Don't leave your finances to Mickey Mouse
“TIMES and conditions change so rapidly that we must keep our aim constantly focused on the future . . . ”
The words, by the great genius of animation Walt Disney, are more relevant than ever. The world is in a state of change, but in recent decades that change has been coming at a rapid rate.
If you are in your 30s or 40s today, you are one of the ‘Millennial' generation, and the world you live in looks very different to your parents, those members of the ‘Baby Boomers' post-war generation, and would be unrecognisable to your grandparents, members of the ‘Silent Generation' before that.
The unavoidable fact is that there are important challenges that you have to face, which they did not.
For instance, your parents and grandparents most likely had only one or two employers during their lifetimes, while you are much more ‘upwardly mobile' in job terms, and are likely to have five or six. Consequently, the age of auto-enrolment into a workplace pension is a wonderful thing, but it does leave you to keep track of various smaller company pensions, a problem your parents did not have.
Ah, life was oh so simple then.
Your parents were able to buy their first home much earlier, and pay their mortgage down so that they were financially quite comfortable by their mid-50s. Many benefited from a final salary pension scheme, giving them a generous guaranteed income in retirement.
For all holders of personal or workplace pensions, it used to be compulsory to turn your pension into an annuity, again giving a regular, reliable guaranteed income when you finished work. That changed in 2015, it is no longer the case.
Living patterns have also changed. Today, you may well spend your 20s as a renter, as mortgages tend to come later in life, and then you may take a mortgage that you must repay over 40 years.
Compare that to previous times: back in the 1930s, a mortgage typically equalled twice your annual salary, your repayment was 8 per cent of your monthly salary, and you had it paid off in 15 years; today of course, you can pay over a third of your income each month, and usually you need two earners paying together.
Later on, in your 50s, you are more likely than your parents to have children in education who then look to Bomad (The Bank of Mum and Dad) for financial help with owning the roof over their heads.
In fact, Savills the estate agents tell us that two-fifths of mortgaged first time buyers had help from Bomad in 2019, and the London School of Economics (LSE) says that in that year, mums and dads made up the sixth-biggest mortgage lender in the country, handing out a massive £6bn in loans or gifts.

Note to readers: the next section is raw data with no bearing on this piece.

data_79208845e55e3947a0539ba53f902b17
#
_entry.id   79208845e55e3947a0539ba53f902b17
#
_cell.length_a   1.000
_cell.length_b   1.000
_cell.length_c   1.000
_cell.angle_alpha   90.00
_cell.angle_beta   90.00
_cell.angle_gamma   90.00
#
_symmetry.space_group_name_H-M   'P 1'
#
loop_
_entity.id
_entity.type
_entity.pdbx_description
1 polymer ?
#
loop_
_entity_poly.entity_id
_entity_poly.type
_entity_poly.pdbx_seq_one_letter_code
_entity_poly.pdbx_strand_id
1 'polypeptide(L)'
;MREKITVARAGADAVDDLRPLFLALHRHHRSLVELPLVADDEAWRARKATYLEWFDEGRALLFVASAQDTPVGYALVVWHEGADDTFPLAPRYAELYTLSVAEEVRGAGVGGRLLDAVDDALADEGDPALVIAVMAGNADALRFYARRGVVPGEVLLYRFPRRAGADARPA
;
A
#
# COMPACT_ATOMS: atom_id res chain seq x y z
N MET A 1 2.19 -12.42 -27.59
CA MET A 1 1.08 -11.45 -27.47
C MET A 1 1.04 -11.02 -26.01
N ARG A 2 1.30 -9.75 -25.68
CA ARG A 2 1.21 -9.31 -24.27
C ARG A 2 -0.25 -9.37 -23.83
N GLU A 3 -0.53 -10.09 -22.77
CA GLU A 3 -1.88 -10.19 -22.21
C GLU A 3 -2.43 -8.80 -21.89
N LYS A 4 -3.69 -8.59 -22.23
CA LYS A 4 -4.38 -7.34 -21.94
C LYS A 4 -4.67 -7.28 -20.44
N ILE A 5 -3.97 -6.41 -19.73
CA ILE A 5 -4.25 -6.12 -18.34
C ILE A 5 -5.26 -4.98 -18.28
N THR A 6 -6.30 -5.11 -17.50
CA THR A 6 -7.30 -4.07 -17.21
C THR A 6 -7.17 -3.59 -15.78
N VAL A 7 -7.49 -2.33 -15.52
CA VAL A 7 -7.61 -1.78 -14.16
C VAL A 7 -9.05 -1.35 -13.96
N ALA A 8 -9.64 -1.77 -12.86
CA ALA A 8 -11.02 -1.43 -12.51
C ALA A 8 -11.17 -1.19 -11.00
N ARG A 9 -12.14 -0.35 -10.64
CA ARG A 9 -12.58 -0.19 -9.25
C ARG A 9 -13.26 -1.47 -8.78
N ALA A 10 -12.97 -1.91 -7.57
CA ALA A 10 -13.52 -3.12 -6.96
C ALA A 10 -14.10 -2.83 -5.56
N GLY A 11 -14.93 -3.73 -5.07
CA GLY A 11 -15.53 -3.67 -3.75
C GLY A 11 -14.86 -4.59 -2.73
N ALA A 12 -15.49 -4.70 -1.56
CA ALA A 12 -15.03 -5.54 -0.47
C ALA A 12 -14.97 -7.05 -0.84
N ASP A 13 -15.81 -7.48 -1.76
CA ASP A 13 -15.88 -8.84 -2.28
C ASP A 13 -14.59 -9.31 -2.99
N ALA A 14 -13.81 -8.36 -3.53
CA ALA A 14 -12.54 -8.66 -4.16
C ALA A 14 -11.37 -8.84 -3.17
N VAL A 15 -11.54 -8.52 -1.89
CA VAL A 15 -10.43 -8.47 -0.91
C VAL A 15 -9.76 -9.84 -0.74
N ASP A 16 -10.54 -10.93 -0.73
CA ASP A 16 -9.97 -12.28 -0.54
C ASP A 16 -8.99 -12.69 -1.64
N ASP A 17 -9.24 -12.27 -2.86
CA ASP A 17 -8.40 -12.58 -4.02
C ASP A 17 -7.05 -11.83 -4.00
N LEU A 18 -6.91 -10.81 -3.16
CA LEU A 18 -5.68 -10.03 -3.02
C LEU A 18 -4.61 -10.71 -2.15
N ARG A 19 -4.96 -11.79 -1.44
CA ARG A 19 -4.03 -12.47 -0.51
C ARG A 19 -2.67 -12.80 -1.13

These additional financial challenges which our parents did not face have led many experts to say that ‘the golden age of retirement is behind us'.
On the positive side, buying your first property got a lot easier this year, with the government guaranteeing banks to offer loans of up to 95 per cent of the value of your desired property. Repayments on a 95 per cent mortgage will be hefty, though.
Demographic changes and increased longevity are also changing the way we need to think about our money.
To put it simply: we are healthier, and so retirements are getting longer.
In 2018, people over 65 accounted for 18 per cent of the UK population, but that is predicted to rise to a quarter by 2035. Over the next 22 years, the number of people reaching 85 is expected to double to 3.2m.
In the last 10 years the number of 100 year olds has risen 62 per cent – compare that with the years of WW1 (1914-1918), when there were only 100 people who had reached 100 in the whole country!
As we grow older and more of us see our 100th, one frightening aspect is that among our children, a third of girls and a quarter of boys born in 2015 will develop dementia someday - while the current average cost of a care home is around £35,000 a year.
Are you beginning to realise that the world is not what it used to be?
Today, more than ever before, we need to be looking after our financial future, because it will be here a lot faster than we think.
So don't leave your finances to Mickey Mouse. Listen to Walt Disney – focus on your financial future by taking professional financial advice today.
:: Michael Kennedy is an independent financial adviser and pensions specialist and can be contacted on 028 71886005. Further information on Facebook at Kennedy Independent Financial Advice Ltd or at www.mkennedyfinancial.com